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Further Testing and Thoughts on Resolution With Full Color Sensors

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#1 aeroman4907

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Posted 22 September 2019 - 08:44 AM

There have been a number of topics lately covering mono and color sensors, resolution, and filters.  I had completed some preliminary testing to see if processing one of the color channels from my full color captures with a QHY 183C camera would yield better results for resolution rather than using a synthetic 'L' channel.  I decided to do a couple of tests again to confirm my prior initial and personal findings and they may have some slight benefit to others on this forum.

 

Since the data used is extrapolated from the same data set comparing L, R, G, B data from an imaging run, the differencing in seeing are negated.  It of course is obvious that the different color channels will be affected by the seeing due to their various wavelengths.  I performed some of my analysis on my best video run with the best seeing I have experienced personally, along with one of the worst nights of seeing that I have bothered to image under.

 

How a program debayers an image is interesting, and the algorithms seem to do a pretty good job in many respects.  In a prior topic I posted a moderately long time ago, I asked what was the resolution potential of a color sensor, and some stated that determining the resolution based upon green light might be correct, and others stated it was mostly based upon the sampling.  Due to the effects of seeing, I think it is evident that the seeing conditions and their effect on the various wavelengths of light have a primary role on resolution limits with color sensors, with sampling playing a supporting role.

 

To better understand how my QHY 183C sensor differs from the mono version, I found a chart the shows the Quantum Efficiency of the various wavelengths of light for the color and mono version of my sensor.  You can clearly see why the mono version of the sensor needs filters to get effective images as that is quite a range of light to capture at one time.  Even with producing simply a black and white image, narrowing the wavelength of light would in fact be important to getting a resolute image.

 

It is also apparent you generally wouldn’t want to use a filter for planetary or lunar imaging with the color sensor.  Since the bayer matrix uses two green, one blue, and one red per array, I don’t think a further blocking filter would be useful.  Say if one used a filter around 650 nm, you really only have ¼ of the pixels on the camera collecting any meaningful light.

 

183C vs 183M.png


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#2 aeroman4907

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Posted 22 September 2019 - 08:47 AM

The first example is from a night of my best imaging.  The seeing wasn’t great by any means, but was the best I have experienced in my area.  I would say the Pickering was about 5 and it wasn’t too difficult to determine the scope was collimated and properly focused.  The example is from around Rima Hadley.  It is a heavily cropped area from the original panel.  I used PI to extract, the Luminance and relative color channels.  I then determined the best processing workflow setting with the Luminance channels and applied the exact settings to the other color channels.  My processed involved Lucy Richardson deconvolution with AstraImage (AI) as a plugin to PS.  I then performed TGV noise reduction in PI.  The next step involved, curves adjustments in PS, some contrast enhancement with AI, and a final round of light sharpening in PS.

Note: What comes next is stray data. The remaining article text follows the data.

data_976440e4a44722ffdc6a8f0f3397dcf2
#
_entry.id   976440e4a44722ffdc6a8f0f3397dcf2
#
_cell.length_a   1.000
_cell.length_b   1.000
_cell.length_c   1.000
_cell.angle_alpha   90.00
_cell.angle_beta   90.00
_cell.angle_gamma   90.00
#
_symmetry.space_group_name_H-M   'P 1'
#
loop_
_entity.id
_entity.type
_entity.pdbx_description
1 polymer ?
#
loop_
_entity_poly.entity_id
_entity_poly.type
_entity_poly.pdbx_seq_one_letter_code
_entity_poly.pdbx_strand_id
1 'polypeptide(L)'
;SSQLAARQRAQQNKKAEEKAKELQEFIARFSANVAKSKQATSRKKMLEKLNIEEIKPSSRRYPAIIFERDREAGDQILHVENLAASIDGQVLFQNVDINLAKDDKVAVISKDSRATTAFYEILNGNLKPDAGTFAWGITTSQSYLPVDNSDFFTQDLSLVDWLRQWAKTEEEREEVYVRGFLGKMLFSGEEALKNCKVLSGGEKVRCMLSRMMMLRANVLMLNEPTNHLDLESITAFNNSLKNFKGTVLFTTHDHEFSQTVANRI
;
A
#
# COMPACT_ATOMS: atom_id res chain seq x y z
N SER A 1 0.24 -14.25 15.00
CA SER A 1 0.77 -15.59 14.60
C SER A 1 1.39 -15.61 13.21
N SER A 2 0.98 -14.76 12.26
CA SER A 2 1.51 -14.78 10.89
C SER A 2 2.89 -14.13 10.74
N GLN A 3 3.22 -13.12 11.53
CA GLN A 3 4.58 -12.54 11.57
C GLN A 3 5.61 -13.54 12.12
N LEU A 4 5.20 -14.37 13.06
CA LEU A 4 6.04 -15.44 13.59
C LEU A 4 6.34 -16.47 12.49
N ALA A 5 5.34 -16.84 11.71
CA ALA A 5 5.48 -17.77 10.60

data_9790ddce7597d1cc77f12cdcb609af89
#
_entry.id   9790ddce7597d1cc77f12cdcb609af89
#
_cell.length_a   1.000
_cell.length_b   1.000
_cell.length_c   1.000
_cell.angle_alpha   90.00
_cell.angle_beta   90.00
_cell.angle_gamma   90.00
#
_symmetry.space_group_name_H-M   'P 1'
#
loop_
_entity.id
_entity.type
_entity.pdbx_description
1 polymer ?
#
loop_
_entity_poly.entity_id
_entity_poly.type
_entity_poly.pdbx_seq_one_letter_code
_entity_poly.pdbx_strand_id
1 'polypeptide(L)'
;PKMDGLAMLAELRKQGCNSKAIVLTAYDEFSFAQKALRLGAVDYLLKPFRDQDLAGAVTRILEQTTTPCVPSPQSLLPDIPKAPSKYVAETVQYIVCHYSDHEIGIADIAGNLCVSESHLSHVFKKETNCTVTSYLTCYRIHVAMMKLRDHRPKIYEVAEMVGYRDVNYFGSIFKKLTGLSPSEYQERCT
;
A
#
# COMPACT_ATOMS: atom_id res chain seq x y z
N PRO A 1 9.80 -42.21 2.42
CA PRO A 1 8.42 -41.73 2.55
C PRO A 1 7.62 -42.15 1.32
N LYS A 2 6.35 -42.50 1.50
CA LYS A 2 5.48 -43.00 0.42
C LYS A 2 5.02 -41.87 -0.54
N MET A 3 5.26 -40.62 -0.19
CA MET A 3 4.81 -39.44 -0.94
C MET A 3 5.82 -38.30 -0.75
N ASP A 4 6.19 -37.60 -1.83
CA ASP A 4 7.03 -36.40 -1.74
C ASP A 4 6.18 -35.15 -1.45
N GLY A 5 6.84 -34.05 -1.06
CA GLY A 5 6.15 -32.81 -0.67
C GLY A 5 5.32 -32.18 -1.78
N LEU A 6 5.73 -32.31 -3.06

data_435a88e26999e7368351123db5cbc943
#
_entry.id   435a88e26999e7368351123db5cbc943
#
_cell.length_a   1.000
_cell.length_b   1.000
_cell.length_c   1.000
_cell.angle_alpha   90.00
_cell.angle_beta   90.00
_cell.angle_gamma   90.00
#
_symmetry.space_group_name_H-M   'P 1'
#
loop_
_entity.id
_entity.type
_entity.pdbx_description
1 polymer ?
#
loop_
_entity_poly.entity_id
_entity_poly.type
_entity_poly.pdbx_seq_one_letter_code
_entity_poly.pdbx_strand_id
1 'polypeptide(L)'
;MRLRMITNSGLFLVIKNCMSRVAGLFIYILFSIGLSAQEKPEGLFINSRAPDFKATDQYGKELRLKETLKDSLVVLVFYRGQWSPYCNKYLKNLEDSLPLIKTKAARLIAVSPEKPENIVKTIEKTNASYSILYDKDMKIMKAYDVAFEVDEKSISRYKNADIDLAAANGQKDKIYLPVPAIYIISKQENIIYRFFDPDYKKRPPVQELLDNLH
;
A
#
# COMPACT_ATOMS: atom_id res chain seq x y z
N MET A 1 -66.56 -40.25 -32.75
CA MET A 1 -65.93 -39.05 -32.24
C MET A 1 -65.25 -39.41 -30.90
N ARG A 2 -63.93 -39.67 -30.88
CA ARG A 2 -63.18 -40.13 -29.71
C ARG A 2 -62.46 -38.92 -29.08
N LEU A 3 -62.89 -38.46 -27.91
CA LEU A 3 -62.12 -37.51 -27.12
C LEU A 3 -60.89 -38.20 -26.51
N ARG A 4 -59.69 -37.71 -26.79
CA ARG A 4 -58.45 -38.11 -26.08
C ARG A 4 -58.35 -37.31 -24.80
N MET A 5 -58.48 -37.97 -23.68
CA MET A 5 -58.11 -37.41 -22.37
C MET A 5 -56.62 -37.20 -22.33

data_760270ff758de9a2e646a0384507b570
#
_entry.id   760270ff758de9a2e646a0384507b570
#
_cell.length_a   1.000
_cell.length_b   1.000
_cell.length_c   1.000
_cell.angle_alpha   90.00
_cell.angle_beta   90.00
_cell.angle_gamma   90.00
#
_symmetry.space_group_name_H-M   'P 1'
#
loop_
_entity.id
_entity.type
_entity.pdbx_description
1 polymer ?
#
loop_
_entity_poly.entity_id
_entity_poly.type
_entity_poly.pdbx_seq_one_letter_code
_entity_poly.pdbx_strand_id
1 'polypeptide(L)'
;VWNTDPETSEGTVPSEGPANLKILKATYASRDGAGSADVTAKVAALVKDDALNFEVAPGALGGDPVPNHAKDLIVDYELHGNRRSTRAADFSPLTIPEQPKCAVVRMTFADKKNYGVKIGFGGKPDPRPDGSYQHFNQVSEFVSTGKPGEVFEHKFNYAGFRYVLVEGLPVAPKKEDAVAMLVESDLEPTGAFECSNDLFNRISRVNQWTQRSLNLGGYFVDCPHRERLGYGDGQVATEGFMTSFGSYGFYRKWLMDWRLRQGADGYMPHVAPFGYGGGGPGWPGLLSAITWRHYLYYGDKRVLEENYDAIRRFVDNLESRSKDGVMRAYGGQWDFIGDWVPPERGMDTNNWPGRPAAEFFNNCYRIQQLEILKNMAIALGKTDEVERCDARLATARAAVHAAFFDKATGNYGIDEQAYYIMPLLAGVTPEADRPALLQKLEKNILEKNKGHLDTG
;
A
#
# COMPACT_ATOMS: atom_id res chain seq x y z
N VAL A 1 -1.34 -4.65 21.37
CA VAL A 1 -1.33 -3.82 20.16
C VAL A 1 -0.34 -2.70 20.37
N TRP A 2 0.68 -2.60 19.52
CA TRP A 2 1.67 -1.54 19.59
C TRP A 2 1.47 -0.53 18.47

The first series of images is how they appear prior to deconvolution or any other processing (aside from the initial stack with AS!3).  The images appear quite similar, but there are some differences that can be made upon close inspection.  When I first performed my testing a few months ago, I hade hope that using one of the color channels (such as red or green) might provide better results than processing the L channel.  For the images below, I saw very slight amounts of increased contrast and ever so slightly increase resolution in R and G versus L.  This is better viewed by blinking the images when they are stacked, but for presentation purposes for this thread, I have shown the images side by side.  Clearly the blue channel has less contrast and is not as resolute, which would be expected unless the seeing was excellent, which never happens where I live.

 

Good-Comparison-Unprocessed.jpg

 

After applying the processing, things get a bit interesting.  The processed L channel is the sharpest with the least amount of noise.  The sharpness is just slightly better than the G channel.  Red looks pretty sharp as well, but suffers from excessive noise.  Blue is interesting to me.  Where details do actually come through, such as Rima Hadley, they are finer in detail, but have less contrast.  Still, the overall resolution is less and of course the noise is quite high as well.

 

Good-Comparison-Processed.jpg

 

So with regard to this image, I think the bayer array in the R channel shows its weakness because only ¼ of the pixel array imaged in red, and the remaining 75% of the pixels were extrapolated for the R channel.  I think this explains the ‘noise’ in the processed image.  The same can be said for the B channel that also has significant noise, in addition to the fact that the B channel is more affected by less than ideal seeing conditions.  Green has double the pixels in the array, so there is less interpolation of pixels and thus less ‘noise’.  I think seeing on that night was sufficiently good for my 8” scope that if I had a mono camera, a green filter probably would have been the best choice as well.

 

Finally, since the L channel is pulling information from all the color channels, the effects of debayering the image are less and you get a result that is slightly better than the best single color channel you obtain with the color sensor.  I would say with the larger number of green pixels in the array, the performance of the system will skew towards the performance of the G channel.

 


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#3 aeroman4907

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Posted 22 September 2019 - 08:49 AM

For additional thoughts, I performed a second series of testing on a night of quite poor seeing.  The only reason I imaged on this night was to get the color levels more accurately tuned on my camera.  As I recall it, the Pickering was about 2.  Determining proper collimation and focus was nigh impossible and I just did my best effort.